The JPB Foundation is still a relative newcomer to the ranks of big-league grantmaking, and its president Barbara Picower keeps a pretty low profile. But JPB is getting tough to miss. The funder is showing up all over the place, notably in a number of funder collaboratives alongside heavyweights like Kellogg, Ford and Kresge.
The foundation is fast becoming a major national player, including in two key focus areas—poverty and the environment. One issue JPB has embraced is the challenge of bringing more clean energy to cities, and in particular, low-income communities and housing. A recent grant is getting the ball rolling on what could become a sizable partnership with historically black colleges and universities (HBCUs).
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The foundation awarded $250,000 for a one-year planning grant to the Historically Black Colleges and University Community Development Coalition (HBCU CDAC) for work to expand access to clean energy in low-income communities. It’s one of those projects that’s after a handful of impacts, not the least of which is to expand solar power adoption in neighborhoods surrounding the colleges. It’s also looking to train residents for clean energy jobs, engage STEM majors and graduates with careers in solar and energy efficiency, and develop new businesses in the clean energy economy.
The program builds on a project called the Baltimore Solar Initiative, which was led in part by HBCU member Morgan State University to build a partnership combining solar energy adoption with job creation and workforce training. The success of that initiative led to a partnership between HBCU CDAC and the Department of Energy called the HBCU Clean Energy Initiative, a coalition of 14 colleges seeking to replicate the work in Baltimore.
Now, with philanthropic backing, the coalition will conduct some validation for eight potential clean energy pilot projects, holding a bunch of round table discussions and gathering feedback from stakeholders. You know, all that stuff foundations love.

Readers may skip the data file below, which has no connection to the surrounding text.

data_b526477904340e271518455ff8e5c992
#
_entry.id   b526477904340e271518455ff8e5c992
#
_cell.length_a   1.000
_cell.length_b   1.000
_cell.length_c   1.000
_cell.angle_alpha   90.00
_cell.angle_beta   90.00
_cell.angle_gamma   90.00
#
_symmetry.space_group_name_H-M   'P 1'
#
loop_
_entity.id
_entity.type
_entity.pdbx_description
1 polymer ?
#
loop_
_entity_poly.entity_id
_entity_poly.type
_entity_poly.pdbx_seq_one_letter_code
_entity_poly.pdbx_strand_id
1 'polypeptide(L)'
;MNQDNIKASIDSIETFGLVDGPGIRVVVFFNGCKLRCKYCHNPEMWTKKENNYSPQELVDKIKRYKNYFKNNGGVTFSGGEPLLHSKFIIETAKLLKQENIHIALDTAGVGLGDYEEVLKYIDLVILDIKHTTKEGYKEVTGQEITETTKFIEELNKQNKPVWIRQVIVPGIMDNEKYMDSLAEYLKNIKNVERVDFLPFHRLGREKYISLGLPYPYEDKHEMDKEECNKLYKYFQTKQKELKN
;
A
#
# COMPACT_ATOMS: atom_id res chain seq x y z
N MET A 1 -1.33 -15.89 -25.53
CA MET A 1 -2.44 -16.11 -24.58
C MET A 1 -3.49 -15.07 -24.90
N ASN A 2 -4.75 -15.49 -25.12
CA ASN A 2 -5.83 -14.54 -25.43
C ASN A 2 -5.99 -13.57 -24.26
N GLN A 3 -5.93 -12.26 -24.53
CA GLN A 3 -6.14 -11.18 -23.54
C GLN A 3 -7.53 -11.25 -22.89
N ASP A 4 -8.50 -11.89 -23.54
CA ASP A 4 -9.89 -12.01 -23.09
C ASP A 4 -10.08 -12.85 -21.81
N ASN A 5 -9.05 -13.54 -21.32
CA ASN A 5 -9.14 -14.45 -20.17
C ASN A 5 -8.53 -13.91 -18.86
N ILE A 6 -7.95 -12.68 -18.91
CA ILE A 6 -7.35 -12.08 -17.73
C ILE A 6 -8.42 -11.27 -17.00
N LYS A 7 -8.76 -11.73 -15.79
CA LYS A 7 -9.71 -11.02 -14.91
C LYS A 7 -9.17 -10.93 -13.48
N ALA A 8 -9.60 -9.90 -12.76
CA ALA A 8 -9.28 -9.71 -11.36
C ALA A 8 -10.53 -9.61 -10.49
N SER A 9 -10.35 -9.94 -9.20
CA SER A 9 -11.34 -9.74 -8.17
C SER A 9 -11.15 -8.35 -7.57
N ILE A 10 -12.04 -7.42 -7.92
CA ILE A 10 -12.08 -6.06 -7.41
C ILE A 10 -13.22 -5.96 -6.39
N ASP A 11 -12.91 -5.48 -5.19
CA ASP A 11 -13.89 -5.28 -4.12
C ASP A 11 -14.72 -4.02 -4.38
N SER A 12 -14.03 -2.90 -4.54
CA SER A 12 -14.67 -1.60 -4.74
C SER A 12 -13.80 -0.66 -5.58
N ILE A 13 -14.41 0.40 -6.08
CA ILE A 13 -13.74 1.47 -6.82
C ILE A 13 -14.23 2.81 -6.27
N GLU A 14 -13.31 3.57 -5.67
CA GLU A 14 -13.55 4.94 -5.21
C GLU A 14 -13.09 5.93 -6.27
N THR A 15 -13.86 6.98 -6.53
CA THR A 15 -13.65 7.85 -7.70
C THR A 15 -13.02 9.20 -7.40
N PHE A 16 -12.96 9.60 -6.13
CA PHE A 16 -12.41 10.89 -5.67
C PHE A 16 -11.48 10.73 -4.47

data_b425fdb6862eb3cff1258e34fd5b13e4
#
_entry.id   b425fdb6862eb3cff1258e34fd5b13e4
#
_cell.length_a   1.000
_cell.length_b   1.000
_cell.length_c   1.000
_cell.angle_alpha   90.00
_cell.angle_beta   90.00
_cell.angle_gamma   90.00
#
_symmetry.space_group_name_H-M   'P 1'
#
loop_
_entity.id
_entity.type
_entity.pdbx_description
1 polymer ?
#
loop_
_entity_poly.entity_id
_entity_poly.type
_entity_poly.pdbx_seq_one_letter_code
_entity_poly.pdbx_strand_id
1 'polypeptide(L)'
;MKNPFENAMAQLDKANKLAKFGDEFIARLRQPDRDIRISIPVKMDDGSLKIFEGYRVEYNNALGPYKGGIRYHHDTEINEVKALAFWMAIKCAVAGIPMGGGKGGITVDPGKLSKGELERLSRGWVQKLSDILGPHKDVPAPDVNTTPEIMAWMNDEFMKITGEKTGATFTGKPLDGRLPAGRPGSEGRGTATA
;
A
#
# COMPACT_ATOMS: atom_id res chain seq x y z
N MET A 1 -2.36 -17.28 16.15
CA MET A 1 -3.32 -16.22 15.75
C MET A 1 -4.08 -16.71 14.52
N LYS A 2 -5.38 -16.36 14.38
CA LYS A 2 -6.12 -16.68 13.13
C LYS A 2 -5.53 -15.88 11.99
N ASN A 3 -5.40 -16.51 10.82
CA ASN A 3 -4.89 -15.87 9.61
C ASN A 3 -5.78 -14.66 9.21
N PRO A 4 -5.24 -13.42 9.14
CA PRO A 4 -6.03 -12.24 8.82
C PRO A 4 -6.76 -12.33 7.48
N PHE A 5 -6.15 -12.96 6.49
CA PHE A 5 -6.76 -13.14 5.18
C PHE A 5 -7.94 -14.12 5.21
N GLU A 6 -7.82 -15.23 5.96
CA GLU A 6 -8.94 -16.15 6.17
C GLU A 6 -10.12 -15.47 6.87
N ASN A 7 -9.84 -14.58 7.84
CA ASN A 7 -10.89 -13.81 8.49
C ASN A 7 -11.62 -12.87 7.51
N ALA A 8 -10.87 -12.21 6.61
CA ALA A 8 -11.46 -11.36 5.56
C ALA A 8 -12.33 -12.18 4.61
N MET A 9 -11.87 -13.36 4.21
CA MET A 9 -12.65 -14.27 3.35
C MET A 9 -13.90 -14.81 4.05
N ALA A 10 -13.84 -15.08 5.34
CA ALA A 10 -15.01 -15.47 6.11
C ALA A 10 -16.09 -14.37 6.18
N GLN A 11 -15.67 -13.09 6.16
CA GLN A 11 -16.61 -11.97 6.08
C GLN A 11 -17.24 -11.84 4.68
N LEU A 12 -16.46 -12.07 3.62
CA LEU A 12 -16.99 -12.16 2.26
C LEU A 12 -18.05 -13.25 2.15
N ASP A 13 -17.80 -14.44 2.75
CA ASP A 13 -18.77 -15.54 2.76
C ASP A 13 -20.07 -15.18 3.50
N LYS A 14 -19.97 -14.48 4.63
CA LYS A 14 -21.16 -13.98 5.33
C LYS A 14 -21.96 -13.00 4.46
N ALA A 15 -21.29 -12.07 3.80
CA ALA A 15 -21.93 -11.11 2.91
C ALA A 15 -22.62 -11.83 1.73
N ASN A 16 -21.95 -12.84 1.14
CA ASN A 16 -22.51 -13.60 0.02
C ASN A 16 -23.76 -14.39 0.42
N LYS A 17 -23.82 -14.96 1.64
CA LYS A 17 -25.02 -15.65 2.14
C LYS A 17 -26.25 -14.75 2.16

This is a topic JPB has been interested in for a while, now. It’s funded a nonprofit called GRID Alternatives for work to expand solar power in multi-family affordable housing. And the foundation joined Kresge and Surdna in supporting the Clean Energy Group for similar work on clean energy and affordable housing, and research on the topic.
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Again, JPB has become a major funder to watch in both the environment and justice spaces. The foundation has a pretty dark back story, as Barbara Picower is the widow of Jeffry Picower, the largest beneficiary of the Bernie Madoff Ponzi scheme. They were in litigation when Jeffry Picower died while swimming at their home in 2009. In 2010, Barbara Picower agreed to return $7.2 billion of their wealth, maintaining that her husband was unaware of any fraud.
Barbara Picower is also a longtime philanthropist, formerly running the Picower Foundation, which shut down amid the Madoff scandal. The JPB Foundation started up in 2012, and has gone from about a billion in assets at the end of that year to more than $3.7 billion in 2015’s tax filings. The foundation has a small staff, and seems to rely heavily on some extensive advisory boards, while connecting with other prominent philanthropies.
Alone, this isn’t a huge grant, just a year’s worth of cash for strategic planning. But the foundation has indicated that the outcome will be considered by JPB for a major grant to implement the pilot projects. JPB has not shied away from making large grants into the millions, and for some nationwide initiatives, so this could be the start of a large philanthropic project.